• The streaming system is very different from your typical streaming system. Effectively, this approach creates a live stream by segmenting a live feed into a sequence of MPEG Transport Stream segments at a regular interval. This has some benefits and drawbacks.
  • The key concept is now the playlist file, an extension of .m3u called .m3u8. This playlist file is the entry point into the stream, as it lists the segments that make up the stream.
  • This playlist file can reference other playlist files. This is what enables adaptive bandwidth streaming.
  • One clear benefit that Apple was aiming for is that they effectively managed to separate the preparation part from the streaming part – the actual streaming can be handled by any old web server that can serve up files. I’m sure this is the main benefit they had in mind. The benefit is two-fold: first of all, it’s easy and cheap to install web servers, and second, you get all the benefits of using a bog-standard protocol like HTTP: firewall acceptance, proxy and caching support, edge caching, … Take for example the fact that a company like Akamai charges more for some streaming protocols because they have to deploy specific servers and can’t use all their edge infrastructure for it.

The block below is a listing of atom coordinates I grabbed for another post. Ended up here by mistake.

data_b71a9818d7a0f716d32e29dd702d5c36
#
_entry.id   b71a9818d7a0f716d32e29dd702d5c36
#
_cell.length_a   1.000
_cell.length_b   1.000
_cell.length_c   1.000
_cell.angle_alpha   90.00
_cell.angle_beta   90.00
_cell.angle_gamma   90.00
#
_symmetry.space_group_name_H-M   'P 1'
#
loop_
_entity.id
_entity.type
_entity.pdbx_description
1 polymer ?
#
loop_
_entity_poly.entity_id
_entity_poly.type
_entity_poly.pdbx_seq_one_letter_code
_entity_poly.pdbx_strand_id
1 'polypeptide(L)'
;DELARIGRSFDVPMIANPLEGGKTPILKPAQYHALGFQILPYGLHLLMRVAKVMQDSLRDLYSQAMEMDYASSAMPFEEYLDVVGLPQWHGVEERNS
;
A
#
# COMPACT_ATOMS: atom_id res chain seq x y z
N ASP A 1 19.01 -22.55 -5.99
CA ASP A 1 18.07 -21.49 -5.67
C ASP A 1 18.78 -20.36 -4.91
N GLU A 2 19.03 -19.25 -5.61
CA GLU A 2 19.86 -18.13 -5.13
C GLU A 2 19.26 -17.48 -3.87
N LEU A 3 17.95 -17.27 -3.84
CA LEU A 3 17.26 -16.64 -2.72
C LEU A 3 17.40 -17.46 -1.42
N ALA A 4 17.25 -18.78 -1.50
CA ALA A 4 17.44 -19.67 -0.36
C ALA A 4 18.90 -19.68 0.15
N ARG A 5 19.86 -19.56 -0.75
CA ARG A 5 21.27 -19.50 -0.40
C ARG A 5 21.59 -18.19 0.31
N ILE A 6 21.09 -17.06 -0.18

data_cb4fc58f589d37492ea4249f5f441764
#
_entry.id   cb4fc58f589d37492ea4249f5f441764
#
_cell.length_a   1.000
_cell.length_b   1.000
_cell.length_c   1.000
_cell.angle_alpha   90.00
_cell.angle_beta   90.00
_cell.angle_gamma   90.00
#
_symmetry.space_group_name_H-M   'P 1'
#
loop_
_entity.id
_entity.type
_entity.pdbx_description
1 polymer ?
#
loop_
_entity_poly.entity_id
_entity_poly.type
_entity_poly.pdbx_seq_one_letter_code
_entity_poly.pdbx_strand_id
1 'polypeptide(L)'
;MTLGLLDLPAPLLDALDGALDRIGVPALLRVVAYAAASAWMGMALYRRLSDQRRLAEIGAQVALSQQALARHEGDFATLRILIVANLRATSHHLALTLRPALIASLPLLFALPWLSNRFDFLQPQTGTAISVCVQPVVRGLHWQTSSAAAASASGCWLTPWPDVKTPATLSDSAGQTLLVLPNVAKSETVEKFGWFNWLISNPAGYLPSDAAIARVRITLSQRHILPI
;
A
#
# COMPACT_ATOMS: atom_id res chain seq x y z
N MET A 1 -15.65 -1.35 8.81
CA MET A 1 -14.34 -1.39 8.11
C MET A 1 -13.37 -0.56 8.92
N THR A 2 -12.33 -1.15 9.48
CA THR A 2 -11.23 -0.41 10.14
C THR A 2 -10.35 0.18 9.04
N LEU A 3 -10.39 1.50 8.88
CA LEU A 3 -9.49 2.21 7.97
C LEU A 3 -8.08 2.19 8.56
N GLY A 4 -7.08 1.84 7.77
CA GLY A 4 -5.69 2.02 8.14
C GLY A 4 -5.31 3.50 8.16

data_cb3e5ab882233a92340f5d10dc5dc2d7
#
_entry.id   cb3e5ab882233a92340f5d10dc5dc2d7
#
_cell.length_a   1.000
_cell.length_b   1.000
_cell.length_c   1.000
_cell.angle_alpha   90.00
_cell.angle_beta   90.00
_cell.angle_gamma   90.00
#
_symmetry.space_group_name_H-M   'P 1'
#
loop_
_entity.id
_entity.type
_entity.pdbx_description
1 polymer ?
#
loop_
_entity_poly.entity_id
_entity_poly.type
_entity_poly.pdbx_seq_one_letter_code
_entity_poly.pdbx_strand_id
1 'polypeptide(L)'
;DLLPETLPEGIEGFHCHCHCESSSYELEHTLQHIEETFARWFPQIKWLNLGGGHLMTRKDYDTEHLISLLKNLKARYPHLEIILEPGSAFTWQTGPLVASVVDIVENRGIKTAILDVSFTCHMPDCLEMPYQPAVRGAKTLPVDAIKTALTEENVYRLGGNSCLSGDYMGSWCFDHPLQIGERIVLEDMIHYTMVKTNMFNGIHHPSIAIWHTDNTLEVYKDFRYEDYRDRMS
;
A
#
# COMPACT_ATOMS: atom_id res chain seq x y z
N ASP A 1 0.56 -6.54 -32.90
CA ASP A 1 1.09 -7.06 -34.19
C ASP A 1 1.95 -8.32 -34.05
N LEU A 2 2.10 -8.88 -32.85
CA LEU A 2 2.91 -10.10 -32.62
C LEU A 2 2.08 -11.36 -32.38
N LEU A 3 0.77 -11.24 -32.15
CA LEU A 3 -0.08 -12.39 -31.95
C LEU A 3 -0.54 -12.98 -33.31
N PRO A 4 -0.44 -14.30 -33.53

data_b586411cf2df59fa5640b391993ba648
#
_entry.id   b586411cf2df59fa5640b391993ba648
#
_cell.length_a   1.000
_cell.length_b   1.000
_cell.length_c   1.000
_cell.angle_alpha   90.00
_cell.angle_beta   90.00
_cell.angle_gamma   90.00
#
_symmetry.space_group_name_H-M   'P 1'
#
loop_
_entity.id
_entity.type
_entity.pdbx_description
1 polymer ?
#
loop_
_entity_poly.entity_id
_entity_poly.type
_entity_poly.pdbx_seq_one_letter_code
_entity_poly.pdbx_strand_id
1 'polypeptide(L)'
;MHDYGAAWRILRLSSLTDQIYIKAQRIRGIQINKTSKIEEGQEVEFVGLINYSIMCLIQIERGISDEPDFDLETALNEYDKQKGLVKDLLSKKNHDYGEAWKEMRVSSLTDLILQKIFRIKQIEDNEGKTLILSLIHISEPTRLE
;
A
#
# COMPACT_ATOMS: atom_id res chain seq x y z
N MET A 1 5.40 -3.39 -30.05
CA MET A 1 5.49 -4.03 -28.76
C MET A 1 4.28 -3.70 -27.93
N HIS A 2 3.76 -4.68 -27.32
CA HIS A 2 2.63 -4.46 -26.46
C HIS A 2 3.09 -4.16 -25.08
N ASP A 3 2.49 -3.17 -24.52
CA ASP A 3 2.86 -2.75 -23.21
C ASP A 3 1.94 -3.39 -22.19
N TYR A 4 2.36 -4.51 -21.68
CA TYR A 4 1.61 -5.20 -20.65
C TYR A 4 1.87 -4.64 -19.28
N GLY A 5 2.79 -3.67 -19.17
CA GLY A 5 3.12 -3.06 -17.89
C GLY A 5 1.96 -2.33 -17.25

• Another benefit is that you are generating the data for your live and ondemand streaming at the same time. The transport segments can be reused as is for ondemand .m3u8 streams. This blending of live and ondemand is something we started thinking about with the developers at Flumotion too.
  • A third benefit is how easy this system would make it to do load balancing on a platform. In most streaming services, a connection is long-lived, and hard to migrate between servers. Since in Apple’s live HTTP streaming the stream consists of several short files, you can switch servers by updating the playlists, effectively migrating the streaming sessions to another machine within a minute.